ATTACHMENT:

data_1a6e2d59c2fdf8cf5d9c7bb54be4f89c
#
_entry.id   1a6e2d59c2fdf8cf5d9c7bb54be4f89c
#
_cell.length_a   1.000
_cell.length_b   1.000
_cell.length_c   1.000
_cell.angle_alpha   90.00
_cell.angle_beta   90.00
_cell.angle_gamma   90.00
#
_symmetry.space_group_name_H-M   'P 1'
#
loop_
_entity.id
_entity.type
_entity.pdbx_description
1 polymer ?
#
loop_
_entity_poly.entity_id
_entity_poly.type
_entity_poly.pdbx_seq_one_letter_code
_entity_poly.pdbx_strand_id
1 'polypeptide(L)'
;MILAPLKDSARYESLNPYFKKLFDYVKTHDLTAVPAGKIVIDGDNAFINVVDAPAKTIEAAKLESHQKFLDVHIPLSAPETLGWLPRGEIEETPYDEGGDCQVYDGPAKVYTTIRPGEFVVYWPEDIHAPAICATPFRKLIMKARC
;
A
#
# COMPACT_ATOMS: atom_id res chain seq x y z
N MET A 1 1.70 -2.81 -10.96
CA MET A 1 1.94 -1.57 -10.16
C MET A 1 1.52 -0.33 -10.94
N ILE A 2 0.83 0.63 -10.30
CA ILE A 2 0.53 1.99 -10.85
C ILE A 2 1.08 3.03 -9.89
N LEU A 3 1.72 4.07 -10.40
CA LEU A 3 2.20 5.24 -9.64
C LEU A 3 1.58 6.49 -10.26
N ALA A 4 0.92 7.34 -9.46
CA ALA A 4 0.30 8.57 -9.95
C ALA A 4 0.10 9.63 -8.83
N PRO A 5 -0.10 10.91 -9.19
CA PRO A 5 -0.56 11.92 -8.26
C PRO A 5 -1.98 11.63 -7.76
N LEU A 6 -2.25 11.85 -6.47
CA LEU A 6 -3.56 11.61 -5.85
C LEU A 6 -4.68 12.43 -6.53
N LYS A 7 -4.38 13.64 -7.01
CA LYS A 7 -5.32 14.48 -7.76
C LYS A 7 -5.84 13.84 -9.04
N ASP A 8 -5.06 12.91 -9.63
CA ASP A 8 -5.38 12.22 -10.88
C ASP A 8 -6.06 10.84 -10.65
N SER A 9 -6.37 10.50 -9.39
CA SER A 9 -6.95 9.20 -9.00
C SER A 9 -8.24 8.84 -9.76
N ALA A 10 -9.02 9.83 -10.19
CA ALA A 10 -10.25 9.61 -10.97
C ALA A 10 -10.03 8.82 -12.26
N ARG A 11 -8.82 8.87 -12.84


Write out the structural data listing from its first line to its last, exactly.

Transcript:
data_1a6e2d59c2fdf8cf5d9c7bb54be4f89c
#
_entry.id   1a6e2d59c2fdf8cf5d9c7bb54be4f89c
#
_cell.length_a   1.000
_cell.length_b   1.000
_cell.length_c   1.000
_cell.angle_alpha   90.00
_cell.angle_beta   90.00
_cell.angle_gamma   90.00
#
_symmetry.space_group_name_H-M   'P 1'
#
loop_
_entity.id
_entity.type
_entity.pdbx_description
1 polymer ?
#
loop_
_entity_poly.entity_id
_entity_poly.type
_entity_poly.pdbx_seq_one_letter_code
_entity_poly.pdbx_strand_id
1 'polypeptide(L)'
;MILAPLKDSARYESLNPYFKKLFDYVKTHDLTAVPAGKIVIDGDNAFINVVDAPAKTIEAAKLESHQKFLDVHIPLSAPETLGWLPRGEIEETPYDEGGDCQVYDGPAKVYTTIRPGEFVVYWPEDIHAPAICATPFRKLIMKARC
;
A
#
# COMPACT_ATOMS: atom_id res chain seq x y z
N MET A 1 1.70 -2.81 -10.96
CA MET A 1 1.94 -1.57 -10.16
C MET A 1 1.52 -0.33 -10.94
N ILE A 2 0.83 0.63 -10.30
CA ILE A 2 0.53 1.99 -10.85
C ILE A 2 1.08 3.03 -9.89
N LEU A 3 1.72 4.07 -10.40
CA LEU A 3 2.20 5.24 -9.64
C LEU A 3 1.58 6.49 -10.26
N ALA A 4 0.92 7.34 -9.46
CA ALA A 4 0.30 8.57 -9.95
C ALA A 4 0.10 9.63 -8.83
N PRO A 5 -0.10 10.91 -9.19
CA PRO A 5 -0.56 11.92 -8.26
C PRO A 5 -1.98 11.63 -7.76
N LEU A 6 -2.25 11.85 -6.47
CA LEU A 6 -3.56 11.61 -5.85
C LEU A 6 -4.68 12.43 -6.53
N LYS A 7 -4.38 13.64 -7.01
CA LYS A 7 -5.32 14.48 -7.76
C LYS A 7 -5.84 13.84 -9.04
N ASP A 8 -5.06 12.91 -9.63
CA ASP A 8 -5.38 12.22 -10.88
C ASP A 8 -6.06 10.84 -10.65
N SER A 9 -6.37 10.50 -9.39
CA SER A 9 -6.95 9.20 -9.00
C SER A 9 -8.24 8.84 -9.76
N ALA A 10 -9.02 9.83 -10.19
CA ALA A 10 -10.25 9.61 -10.97
C ALA A 10 -10.03 8.82 -12.26
N ARG A 11 -8.82 8.87 -12.84